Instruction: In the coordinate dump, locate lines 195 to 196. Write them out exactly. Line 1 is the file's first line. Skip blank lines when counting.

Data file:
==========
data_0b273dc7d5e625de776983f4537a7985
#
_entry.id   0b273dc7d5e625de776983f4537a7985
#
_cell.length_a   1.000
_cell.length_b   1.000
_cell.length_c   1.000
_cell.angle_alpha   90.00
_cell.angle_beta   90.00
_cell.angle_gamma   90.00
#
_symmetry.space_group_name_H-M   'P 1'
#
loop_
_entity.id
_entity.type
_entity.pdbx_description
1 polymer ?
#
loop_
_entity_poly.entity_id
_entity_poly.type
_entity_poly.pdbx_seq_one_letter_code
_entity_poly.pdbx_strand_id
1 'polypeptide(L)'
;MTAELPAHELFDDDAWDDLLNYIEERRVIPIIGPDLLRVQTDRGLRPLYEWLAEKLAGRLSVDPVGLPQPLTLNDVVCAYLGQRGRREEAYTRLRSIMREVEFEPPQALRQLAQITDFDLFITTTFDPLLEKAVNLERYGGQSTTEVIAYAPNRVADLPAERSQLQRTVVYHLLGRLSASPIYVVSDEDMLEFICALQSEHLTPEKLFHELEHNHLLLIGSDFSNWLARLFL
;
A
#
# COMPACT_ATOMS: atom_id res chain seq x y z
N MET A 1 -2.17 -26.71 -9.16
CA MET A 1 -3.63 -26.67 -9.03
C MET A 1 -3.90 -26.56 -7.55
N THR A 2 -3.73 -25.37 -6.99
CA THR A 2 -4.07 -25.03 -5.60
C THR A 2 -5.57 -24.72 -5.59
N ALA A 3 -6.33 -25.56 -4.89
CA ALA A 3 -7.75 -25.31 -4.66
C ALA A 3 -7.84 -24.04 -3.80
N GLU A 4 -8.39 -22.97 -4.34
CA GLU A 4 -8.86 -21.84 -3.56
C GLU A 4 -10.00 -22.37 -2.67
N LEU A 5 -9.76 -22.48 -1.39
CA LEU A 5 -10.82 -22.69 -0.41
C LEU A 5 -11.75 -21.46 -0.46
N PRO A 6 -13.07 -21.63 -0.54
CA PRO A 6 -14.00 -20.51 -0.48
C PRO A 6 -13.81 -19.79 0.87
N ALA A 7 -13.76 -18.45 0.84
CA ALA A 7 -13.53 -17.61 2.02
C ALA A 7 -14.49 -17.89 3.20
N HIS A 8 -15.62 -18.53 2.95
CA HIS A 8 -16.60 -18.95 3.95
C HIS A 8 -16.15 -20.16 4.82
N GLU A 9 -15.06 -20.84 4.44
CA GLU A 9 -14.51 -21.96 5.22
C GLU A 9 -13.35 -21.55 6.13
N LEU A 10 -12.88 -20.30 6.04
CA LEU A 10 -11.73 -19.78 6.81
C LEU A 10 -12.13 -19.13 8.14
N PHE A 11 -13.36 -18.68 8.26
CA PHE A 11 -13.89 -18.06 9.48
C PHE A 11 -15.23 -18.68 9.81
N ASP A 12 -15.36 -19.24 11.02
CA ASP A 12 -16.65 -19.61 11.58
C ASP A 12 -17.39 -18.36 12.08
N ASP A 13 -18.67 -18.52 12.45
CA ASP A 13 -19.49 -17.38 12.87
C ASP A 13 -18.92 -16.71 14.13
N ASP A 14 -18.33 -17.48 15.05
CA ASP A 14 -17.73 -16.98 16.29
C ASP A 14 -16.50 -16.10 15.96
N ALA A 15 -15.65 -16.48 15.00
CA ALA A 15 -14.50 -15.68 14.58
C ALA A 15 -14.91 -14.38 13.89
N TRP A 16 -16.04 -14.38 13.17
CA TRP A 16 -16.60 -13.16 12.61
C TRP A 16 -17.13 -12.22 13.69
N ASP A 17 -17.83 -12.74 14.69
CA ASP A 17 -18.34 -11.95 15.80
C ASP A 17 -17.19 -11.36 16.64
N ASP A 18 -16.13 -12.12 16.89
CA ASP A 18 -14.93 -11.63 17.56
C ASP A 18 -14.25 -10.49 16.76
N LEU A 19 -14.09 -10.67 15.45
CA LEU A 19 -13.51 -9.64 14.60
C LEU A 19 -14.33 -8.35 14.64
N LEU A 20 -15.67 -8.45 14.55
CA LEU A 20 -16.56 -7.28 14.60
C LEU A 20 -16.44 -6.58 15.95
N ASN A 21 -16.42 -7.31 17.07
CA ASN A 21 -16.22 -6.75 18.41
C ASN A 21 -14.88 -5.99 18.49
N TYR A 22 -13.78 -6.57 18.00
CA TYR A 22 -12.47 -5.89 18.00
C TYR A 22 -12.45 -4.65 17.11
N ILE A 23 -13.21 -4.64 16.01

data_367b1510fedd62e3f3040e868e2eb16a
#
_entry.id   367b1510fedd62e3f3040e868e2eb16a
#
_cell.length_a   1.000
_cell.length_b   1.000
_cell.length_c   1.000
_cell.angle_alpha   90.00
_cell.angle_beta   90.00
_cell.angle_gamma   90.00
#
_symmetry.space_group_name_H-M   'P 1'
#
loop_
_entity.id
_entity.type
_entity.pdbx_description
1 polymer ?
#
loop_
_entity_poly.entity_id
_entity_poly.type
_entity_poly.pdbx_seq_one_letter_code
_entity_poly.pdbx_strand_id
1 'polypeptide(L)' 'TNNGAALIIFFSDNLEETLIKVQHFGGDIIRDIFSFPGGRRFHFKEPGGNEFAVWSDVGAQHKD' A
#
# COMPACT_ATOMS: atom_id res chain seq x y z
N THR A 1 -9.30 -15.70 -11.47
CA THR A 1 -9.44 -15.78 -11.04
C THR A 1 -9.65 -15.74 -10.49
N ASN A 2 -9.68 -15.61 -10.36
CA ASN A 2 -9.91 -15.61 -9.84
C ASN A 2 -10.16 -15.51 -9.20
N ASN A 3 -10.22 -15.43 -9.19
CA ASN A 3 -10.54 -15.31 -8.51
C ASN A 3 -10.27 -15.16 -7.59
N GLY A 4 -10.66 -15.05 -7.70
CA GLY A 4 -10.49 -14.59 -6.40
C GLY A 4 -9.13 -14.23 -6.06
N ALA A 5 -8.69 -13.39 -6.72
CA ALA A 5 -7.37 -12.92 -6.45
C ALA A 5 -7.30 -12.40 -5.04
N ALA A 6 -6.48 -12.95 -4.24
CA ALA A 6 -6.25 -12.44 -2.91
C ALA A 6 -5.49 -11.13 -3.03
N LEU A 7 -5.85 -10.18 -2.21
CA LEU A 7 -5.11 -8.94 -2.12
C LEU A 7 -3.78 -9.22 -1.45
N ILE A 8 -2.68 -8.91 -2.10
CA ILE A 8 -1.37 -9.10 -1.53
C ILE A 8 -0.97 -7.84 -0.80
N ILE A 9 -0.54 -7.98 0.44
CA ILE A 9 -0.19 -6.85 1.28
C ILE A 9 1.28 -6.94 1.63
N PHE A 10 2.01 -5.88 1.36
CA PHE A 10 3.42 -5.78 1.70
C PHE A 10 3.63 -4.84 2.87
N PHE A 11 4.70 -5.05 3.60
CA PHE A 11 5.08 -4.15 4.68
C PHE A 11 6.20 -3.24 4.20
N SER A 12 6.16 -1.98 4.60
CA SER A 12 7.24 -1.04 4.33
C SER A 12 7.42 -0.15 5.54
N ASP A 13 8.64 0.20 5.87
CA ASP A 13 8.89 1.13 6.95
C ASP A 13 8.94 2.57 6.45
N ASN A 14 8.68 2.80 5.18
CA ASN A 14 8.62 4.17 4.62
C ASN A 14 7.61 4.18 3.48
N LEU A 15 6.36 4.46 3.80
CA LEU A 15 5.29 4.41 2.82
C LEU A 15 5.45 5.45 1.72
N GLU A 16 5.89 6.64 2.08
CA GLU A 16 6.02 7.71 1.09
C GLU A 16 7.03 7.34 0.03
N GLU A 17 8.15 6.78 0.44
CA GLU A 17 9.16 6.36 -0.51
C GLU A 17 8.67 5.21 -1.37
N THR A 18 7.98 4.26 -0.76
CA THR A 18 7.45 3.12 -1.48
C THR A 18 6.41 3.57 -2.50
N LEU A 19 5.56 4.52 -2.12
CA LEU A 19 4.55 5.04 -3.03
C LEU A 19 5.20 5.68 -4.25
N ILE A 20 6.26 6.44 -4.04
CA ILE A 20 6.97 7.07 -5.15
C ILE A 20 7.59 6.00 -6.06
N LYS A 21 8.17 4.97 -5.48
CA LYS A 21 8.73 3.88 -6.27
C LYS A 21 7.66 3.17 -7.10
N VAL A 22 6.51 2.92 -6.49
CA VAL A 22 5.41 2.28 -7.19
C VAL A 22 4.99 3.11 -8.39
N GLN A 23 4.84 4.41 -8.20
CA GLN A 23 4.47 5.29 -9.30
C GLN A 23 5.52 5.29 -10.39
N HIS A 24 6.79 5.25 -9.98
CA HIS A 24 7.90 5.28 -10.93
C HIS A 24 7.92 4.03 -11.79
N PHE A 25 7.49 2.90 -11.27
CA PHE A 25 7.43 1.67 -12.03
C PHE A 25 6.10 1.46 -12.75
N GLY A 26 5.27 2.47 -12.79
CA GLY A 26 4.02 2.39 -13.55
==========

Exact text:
CA HIS A 24 7.90 5.28 -10.93
C HIS A 24 7.92 4.03 -11.79